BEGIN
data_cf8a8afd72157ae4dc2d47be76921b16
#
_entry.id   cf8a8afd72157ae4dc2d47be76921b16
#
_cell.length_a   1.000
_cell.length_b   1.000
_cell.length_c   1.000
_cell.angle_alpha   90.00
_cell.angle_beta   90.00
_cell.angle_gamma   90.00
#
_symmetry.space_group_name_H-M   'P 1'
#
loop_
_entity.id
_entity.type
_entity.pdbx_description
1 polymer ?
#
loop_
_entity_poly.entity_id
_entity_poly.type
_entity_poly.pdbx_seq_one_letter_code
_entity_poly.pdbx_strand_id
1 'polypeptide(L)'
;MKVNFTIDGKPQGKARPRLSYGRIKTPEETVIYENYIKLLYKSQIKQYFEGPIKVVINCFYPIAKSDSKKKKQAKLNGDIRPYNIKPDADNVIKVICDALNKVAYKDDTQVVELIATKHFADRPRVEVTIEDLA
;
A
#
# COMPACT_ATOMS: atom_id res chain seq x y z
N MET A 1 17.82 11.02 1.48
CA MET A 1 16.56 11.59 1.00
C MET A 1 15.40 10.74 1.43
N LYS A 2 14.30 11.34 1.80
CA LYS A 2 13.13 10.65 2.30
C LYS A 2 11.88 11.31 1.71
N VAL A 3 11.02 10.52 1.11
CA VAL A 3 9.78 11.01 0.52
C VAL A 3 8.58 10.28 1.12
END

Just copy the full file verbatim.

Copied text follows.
data_cf8a8afd72157ae4dc2d47be76921b16
#
_entry.id   cf8a8afd72157ae4dc2d47be76921b16
#
_cell.length_a   1.000
_cell.length_b   1.000
_cell.length_c   1.000
_cell.angle_alpha   90.00
_cell.angle_beta   90.00
_cell.angle_gamma   90.00
#
_symmetry.space_group_name_H-M   'P 1'
#
loop_
_entity.id
_entity.type
_entity.pdbx_description
1 polymer ?
#
loop_
_entity_poly.entity_id
_entity_poly.type
_entity_poly.pdbx_seq_one_letter_code
_entity_poly.pdbx_strand_id
1 'polypeptide(L)'
;MKVNFTIDGKPQGKARPRLSYGRIKTPEETVIYENYIKLLYKSQIKQYFEGPIKVVINCFYPIAKSDSKKKKQAKLNGDIRPYNIKPDADNVIKVICDALNKVAYKDDTQVVELIATKHFADRPRVEVTIEDLA
;
A
#
# COMPACT_ATOMS: atom_id res chain seq x y z
N MET A 1 17.82 11.02 1.48
CA MET A 1 16.56 11.59 1.00
C MET A 1 15.40 10.74 1.43
N LYS A 2 14.30 11.34 1.80
CA LYS A 2 13.13 10.65 2.30
C LYS A 2 11.88 11.31 1.71
N VAL A 3 11.02 10.52 1.11
CA VAL A 3 9.78 11.01 0.52
C VAL A 3 8.58 10.28 1.12